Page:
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Archives for 01/07/2007 - 01/13/2007

Friday, January 12, 2007

The Wire <3 Splinters

posted by on January 12 at 4:27 PM

Splinters: masterly minimalism on a shoestring budget.

One of the hardest working men in micro-indie-label land, Seattle electronic musician Ben Torrence (AKA Splinters), has received a positive review of his new album in The Wire’s January 2007 issue. This is remarkable for two reasons: 1) Torrence, who releases music on his own Woodson Lateral label, has a minuscule budget with which to promote his work; and 2) The Wire is a notoriously difficult publication in which to get your music covered. I’ve heard more than one person say that unless you or your label advertises with it, The Wire won’t even consider coverage. I’m sure there are exceptions to that rule, but no matter if that’s just speculation, it is very hard to secure ink in that magazine.

In the review, Wire critic Ken Hollings calls the tracks on The Watchmakerminimalist miracles that you won’t mind taking up your day.” (Here’s my take on The Watchmaker.)

Congrats, Ben, and good luck. I’m sure you’ll be swamped with orders from all over the globe after The Wire’s glittering critique.

Tonight in Music

posted by on January 12 at 3:45 PM

Data Breaker says:

Every enlightened Seattleite should know this, but to reiterate: KJ Sawka play live drum ‘n’ bass powered by the phenomenally dexterous drummer Kevin Sawka. You have to see this quicksilver rhythm demon to believe him—and then you’re still awestruck afterward. Sawka’s band complements the dramatically dynamic beats with memorable melodies and sensual textures. Emilia is a New Orleans transplant who pours vocal honey over sophisticated breakbeat-oriented compositions. Her band includes Sawka, keyboardist Kent Halvorsen, and guitarist Michael Queyrouze. Emilia’s TJ Rehmi—produced album, Burning in the Sun, is coming out this year on 5 Point Records. With Dabouge. Nectar, 412 N 36th St, 632-2020, 9 pm—2 am, $6, 21+.

Up & Coming says:

(Comet) Finally—a hiphop show at the Vomit! I mean, the Comet. I love, love, love seeing shows here—bands right on the floor, right in your face. Be sure to get there in time to see Oldominion’s newest hotshots, the Nite Owls, comprising Seattle’s premier beat-builder, Mr. Hill; rapper and comedian Barfly; and now, just added, Sir Gatsby from Cancer Rising. The self-titled Nite Owls disc is one of my absolute favorites from 2006. I can only imagine that the addition of rappin’ by Gatsby is going to make them pretty much invincible in ‘07. And since all the fun hiphop shows always seem to be in the South End, downtown, or Fremont, all you Capitol Hillbilly heads really need to stumble over to 922 E Pike and check this out. This year, we need more Mr. Hill in Capitol Hill—we really, really do. Whoop! KELLY O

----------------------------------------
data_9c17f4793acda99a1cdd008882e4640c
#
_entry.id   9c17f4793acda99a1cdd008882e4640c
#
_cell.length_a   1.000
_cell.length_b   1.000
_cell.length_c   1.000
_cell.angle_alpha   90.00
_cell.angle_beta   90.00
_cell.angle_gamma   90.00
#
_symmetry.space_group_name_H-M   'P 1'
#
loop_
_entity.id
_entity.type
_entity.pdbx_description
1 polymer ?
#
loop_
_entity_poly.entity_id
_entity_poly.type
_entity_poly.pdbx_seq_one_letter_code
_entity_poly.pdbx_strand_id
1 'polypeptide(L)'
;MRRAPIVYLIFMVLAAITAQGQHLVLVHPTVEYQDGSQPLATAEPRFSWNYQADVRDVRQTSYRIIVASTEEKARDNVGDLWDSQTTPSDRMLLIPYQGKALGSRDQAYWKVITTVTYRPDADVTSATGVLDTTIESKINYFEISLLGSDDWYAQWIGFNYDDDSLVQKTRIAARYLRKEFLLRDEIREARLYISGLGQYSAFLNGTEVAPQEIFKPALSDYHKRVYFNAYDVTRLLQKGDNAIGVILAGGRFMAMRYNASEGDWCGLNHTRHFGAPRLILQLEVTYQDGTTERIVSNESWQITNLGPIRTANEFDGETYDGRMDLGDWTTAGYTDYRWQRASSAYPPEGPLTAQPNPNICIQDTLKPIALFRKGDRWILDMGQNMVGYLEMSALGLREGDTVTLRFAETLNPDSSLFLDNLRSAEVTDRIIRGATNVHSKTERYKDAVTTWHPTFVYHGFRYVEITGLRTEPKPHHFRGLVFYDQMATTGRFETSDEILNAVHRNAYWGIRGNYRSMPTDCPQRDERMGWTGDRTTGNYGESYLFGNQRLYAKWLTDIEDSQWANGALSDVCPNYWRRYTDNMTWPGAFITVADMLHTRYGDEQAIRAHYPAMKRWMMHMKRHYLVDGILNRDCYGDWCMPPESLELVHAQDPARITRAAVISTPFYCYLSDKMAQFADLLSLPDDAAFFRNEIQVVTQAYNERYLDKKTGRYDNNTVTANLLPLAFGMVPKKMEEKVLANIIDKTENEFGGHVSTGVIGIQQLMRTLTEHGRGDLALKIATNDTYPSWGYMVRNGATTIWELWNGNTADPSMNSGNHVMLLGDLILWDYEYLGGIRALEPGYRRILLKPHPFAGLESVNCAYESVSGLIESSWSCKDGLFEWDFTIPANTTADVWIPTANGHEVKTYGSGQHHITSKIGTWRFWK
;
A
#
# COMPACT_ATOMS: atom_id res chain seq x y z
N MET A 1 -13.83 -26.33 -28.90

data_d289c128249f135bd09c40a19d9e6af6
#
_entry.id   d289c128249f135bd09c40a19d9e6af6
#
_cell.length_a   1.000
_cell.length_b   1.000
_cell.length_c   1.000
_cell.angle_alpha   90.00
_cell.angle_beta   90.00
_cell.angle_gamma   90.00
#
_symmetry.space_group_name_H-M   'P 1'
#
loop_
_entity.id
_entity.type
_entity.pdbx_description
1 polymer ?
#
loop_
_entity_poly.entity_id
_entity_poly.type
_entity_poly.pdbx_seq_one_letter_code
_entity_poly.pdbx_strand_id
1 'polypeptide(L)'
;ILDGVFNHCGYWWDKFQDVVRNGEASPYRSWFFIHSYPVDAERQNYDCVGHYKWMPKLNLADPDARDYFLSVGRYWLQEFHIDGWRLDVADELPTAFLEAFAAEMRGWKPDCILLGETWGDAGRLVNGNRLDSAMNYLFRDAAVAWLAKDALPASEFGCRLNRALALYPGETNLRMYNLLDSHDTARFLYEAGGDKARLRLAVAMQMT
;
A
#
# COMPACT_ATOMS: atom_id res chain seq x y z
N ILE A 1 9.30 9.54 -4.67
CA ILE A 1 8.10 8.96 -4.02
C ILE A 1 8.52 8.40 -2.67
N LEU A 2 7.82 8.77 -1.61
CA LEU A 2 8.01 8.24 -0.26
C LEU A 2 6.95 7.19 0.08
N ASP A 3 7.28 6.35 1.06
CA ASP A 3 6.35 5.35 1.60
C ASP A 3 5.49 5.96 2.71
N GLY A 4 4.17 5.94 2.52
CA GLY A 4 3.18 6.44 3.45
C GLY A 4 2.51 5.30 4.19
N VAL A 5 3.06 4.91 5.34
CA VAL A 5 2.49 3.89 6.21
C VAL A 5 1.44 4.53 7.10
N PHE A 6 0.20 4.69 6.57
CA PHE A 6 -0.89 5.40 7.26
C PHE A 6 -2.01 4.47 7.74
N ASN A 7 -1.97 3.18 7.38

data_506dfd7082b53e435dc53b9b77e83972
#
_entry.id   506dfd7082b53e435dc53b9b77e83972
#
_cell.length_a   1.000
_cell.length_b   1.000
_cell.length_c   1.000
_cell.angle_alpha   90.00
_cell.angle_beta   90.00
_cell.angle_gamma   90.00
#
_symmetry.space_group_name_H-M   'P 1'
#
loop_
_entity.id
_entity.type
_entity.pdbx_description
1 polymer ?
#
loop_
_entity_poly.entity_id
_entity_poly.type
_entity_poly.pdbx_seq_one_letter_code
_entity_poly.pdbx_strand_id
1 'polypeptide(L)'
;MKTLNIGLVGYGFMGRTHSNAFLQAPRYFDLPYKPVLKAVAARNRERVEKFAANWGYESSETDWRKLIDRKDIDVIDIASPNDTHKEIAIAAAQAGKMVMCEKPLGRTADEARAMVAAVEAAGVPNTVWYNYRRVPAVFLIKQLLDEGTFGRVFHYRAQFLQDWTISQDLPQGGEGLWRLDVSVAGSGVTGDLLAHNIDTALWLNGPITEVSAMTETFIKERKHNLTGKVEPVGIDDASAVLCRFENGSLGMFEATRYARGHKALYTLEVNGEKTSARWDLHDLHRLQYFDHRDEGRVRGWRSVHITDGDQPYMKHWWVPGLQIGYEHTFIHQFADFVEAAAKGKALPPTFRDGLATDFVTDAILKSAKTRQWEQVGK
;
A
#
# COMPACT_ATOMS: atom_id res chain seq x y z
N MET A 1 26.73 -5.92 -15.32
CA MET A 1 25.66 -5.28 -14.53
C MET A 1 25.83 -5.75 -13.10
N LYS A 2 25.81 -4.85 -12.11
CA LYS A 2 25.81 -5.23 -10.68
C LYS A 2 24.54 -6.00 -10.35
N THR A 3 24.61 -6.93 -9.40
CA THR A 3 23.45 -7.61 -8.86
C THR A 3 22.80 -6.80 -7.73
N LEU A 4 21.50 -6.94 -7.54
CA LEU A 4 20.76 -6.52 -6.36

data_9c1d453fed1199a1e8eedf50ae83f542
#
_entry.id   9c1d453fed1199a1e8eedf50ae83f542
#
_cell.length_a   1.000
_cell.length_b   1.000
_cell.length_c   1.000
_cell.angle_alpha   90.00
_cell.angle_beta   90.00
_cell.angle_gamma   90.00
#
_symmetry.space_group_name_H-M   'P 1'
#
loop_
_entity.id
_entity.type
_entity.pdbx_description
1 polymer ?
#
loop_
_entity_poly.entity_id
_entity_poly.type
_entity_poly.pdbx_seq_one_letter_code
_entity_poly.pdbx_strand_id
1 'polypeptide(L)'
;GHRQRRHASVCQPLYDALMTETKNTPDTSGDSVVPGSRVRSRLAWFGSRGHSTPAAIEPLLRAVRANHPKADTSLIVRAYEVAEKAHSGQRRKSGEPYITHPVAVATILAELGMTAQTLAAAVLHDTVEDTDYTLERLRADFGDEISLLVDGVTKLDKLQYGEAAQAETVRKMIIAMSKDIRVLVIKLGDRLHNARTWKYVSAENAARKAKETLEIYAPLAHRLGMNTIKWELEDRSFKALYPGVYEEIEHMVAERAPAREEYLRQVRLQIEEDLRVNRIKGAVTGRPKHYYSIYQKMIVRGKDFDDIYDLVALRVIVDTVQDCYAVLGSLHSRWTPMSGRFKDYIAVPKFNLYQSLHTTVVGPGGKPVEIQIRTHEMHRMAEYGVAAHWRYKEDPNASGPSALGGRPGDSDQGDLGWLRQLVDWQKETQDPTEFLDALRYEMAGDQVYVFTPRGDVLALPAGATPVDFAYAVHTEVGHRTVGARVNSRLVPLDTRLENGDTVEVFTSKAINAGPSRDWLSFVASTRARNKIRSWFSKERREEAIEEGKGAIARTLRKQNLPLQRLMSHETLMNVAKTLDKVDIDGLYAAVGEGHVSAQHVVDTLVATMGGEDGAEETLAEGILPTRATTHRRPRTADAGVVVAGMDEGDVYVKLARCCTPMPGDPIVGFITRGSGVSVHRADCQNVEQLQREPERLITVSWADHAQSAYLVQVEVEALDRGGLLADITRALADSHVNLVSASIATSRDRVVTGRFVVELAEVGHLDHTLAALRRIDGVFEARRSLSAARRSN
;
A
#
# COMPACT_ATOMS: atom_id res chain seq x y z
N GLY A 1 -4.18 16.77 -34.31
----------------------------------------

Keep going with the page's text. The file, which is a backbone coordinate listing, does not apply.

(Jules Maes) Like Robyn Hitchcock, former Sunset Valley frontman (and current Seattle resident) Herman Jolly has a knack for writing wonderfully off-kilter yet oddly beautiful pop songs—the kind that are so distinctive they’d sound strange and slightly forced coming from anyone else, but fit his faintly cracked voice and tilted worldview to a T. He’s returned to performing under his own name after disbanding his short-lived project Lake Society (although he’s joined onstage by a rhythm section) and he’s got a new album coming out really soon, so hopefully ‘07 will see this talented feller get the recognition he deserves. BARBARA MITCHELL

Also, a new episode of Setlist is posted—click here to hear the Hands, Grand Hallway, Lesbian, the Old Haunts, In the Empty City, Hot Rollers, the Drop, and more.

Warm as Ice Storm 07 and Vintage

posted by on January 12 at 12:57 PM

Singer songwriter, Graig Markel, played Chop Suey last night. The songs were warm and drifting and soundtracks unto themselves. The lyrics darkened and became schemes. The band was Shea Bliss on drums and Jeff McCallum on a big ass stand up bass through a 68 Ampeg Portaflex amp.


Markel played a 62 Fender Jaguar Reissue guitar through a 65 Fender Delux amp. He played tape loops and mellotron samples via foot pedals through a 62 Airline Combo. Playing the foot pedals, Markel was like a Mark Kozelek version of Geddy Lee.


A new Markel album, called Via Novella, is slated to come out in March on Sonic Boom Records. The album was recorded and mixed at Tiny Telephone in San Francisco and Recovery Room in Seattle.

The Young Ones

posted by on January 12 at 12:05 PM